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Heroes: Trust and Blood

Claire: "So I get a pass. And everyone I know just disappears."

This episode was typical Heroes, in that there wasn't a cohesive beginning-middle-end of the episode. There was meandering around the crash site, and lots of running around ineffectively in the surrounding woods. As they were all fleeing for their lives, Matt stopped, found some art supplies, and created elaborate cartoon panels. (In that kind of rush, he can't scribble stick figures?) Daphne, with Ando in hand, dashed to the rescue (from Tokyo to Arkansas, over an ocean or two) and promptly got shot.

And I was again struck by all of our young superheroes being dark-haired guys of multiple ethnicities, plus three blonde white women -- all of whom were taken out. Daphne died, which was a surprise. The ambivalent side-changing Tracy was captured, and she should just stay there and out of the way before she does any more harm. And Claire... went home to Costa Verde. Being the daughter of not one but two of the villains can be handy, since she can now spend all of her time organizing the upcoming clandestine superhero rebellion with the help of Rebel, the mysterious text messager.

At least Nathan and Noah are conflicted. Nathan appeared to truly believe he was saving the world from the superheroes, while Noah confessed he was only in it to keep his family safe. Nathan's nasty cohort Danko (what a great name; it evokes dankness) thinks people with abilities should be put down like rabid dogs. But Nathan does *not* think people with abilities should be put down like rabid dogs. I'm still not on board with Nathan as the villain, but at least his motivations are complex. And possibly coerced. Is it really just ambition? Or is President Worf behind it all?

And at least Sylar is mustache-twirling serial killer evil again, which is something of a relief after his ambivalence in the last volume. Sylar's new little buddy and possible relative, Luke, doesn't know what he's getting himself into. But since he's a waste of space who just microwaved poor Agent Simmons to death, I don't think I care.

Bits and pieces:

-- Peter told Tracy that he can only hang on to one power at a time. (I was right.) Is it deliberate? Because what if he brushed against, say, Matt, right before he needed to fly? And what if he touched Sylar? Would he get them all?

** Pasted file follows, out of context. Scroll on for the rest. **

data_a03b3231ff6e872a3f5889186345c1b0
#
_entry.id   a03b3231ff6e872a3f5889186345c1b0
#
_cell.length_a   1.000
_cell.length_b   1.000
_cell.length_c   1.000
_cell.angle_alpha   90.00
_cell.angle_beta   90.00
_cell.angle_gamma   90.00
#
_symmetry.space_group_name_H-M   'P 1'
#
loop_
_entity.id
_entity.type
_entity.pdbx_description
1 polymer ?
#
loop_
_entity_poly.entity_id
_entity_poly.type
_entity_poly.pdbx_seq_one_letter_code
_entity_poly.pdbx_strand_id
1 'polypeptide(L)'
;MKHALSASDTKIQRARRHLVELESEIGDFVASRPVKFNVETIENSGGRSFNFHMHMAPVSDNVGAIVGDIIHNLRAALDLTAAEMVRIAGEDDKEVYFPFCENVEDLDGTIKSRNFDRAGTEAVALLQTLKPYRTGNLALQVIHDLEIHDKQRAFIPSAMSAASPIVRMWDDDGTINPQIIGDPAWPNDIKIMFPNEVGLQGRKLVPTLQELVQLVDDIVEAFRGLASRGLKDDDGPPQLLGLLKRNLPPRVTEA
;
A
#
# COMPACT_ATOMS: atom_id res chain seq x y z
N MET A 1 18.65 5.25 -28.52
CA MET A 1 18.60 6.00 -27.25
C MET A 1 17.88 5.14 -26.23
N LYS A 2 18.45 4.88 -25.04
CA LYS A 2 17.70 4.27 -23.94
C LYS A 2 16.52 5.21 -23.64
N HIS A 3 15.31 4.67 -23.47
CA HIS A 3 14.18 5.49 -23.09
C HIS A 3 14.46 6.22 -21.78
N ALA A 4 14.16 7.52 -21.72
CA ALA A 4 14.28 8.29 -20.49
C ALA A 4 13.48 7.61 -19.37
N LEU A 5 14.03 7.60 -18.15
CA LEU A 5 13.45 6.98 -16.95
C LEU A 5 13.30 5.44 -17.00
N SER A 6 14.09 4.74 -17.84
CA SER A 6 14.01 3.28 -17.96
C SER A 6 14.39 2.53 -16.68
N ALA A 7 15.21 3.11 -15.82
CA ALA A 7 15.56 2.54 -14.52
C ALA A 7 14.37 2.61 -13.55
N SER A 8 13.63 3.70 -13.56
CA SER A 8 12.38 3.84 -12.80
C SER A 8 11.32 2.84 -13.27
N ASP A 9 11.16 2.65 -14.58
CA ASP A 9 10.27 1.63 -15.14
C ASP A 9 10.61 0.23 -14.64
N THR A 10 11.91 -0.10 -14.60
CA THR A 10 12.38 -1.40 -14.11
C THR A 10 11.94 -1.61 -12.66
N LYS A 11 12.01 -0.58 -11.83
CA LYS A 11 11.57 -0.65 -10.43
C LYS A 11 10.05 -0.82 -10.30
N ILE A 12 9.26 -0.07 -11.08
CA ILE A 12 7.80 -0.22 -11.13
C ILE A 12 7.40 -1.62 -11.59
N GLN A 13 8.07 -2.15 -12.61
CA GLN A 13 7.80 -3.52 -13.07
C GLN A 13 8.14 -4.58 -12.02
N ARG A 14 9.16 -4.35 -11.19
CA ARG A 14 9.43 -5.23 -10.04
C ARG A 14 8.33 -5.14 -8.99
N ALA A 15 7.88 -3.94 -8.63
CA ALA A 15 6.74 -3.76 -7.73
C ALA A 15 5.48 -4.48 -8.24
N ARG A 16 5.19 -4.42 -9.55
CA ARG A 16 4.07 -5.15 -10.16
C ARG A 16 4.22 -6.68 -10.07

-- Noah let Peter go not once, but twice.

-- Tracy's loyalties are extremely flexible. I'm not sure anyone should bother rescuing her. I wanted to like Ali Larter's new character more than her old one. Why are they making her so unlikable?

-- Sylar's possible new father was apparently the tomcat of the neighborhood. Does Luke have more than one power? He was talking without moving his lips, wasn't he? Did I hallucinate that?

-- I liked how decisive, angry and focused Peter was. He's acting like the natural leader. At the same time, I thought Hayden Panettiere was too angry; her acting felt off, sort of like the stomping around school of acting.

-- This week's Most Obvious Symbolism: Sylar gave Luke a plastic superhero action figure to melt.

Not quite a three, but at least it was fun to watch,

Billie Doux loves good television and spends way too much time writing about it.


  1. Now every single neivew character from season 2 and 3 is gone... really smart way of dealing with negative criticism, writers...(sight)
    Well, well, Sylar just got himself a sidekick... or should I say, minion?
    Also, doesn't Hiro have diplomatic immunity?

  2. Wow, D, that's a good point. We're now back to all of the characters from the season 1 pilot -- there's no one new, except for the dead "African Isaac" (forget his name).

    I think I also figured out one of the (many other) things that's been bothering me. The Company, Pinehearst, and now the U.S. government. Their methods, tactics, and motives all seem to be the same. Was it ever really established what the Company was doing, and why they felt justified in using the extremely harsh methods for the greater good? Or how they became the good guys when a rival company (Pinehearst) seemed to be doing the exact same thing? And now the government -- at least we know their motive as there's been a clear (and cliche) precedent set. But now that the Company and Pinehearst are dead, are we ever going to learn what the hell was going on?

    Maybe one of you guys can help me?

  3. Jamila, I think there's no help to be had. Heroes certainly isn't going to go back to explain things when it seems so set on moving forward. It's too bad, really, that we're all sort of left hanging like Peter's temporary Irish girlfriend (trapped in a future that will now never happen) about past storylines.

    The past two episodes have certainly been more fun to watch than previous ones. All those army guys just wandering around with guns and Quonset huts seemed a bit unbelievable, though. Why weren't they searching for the hero-terrorists? It's nice to have background characters (there was a notable lack of them in the first 1/2 of this season), but they've got to be there for a reason!


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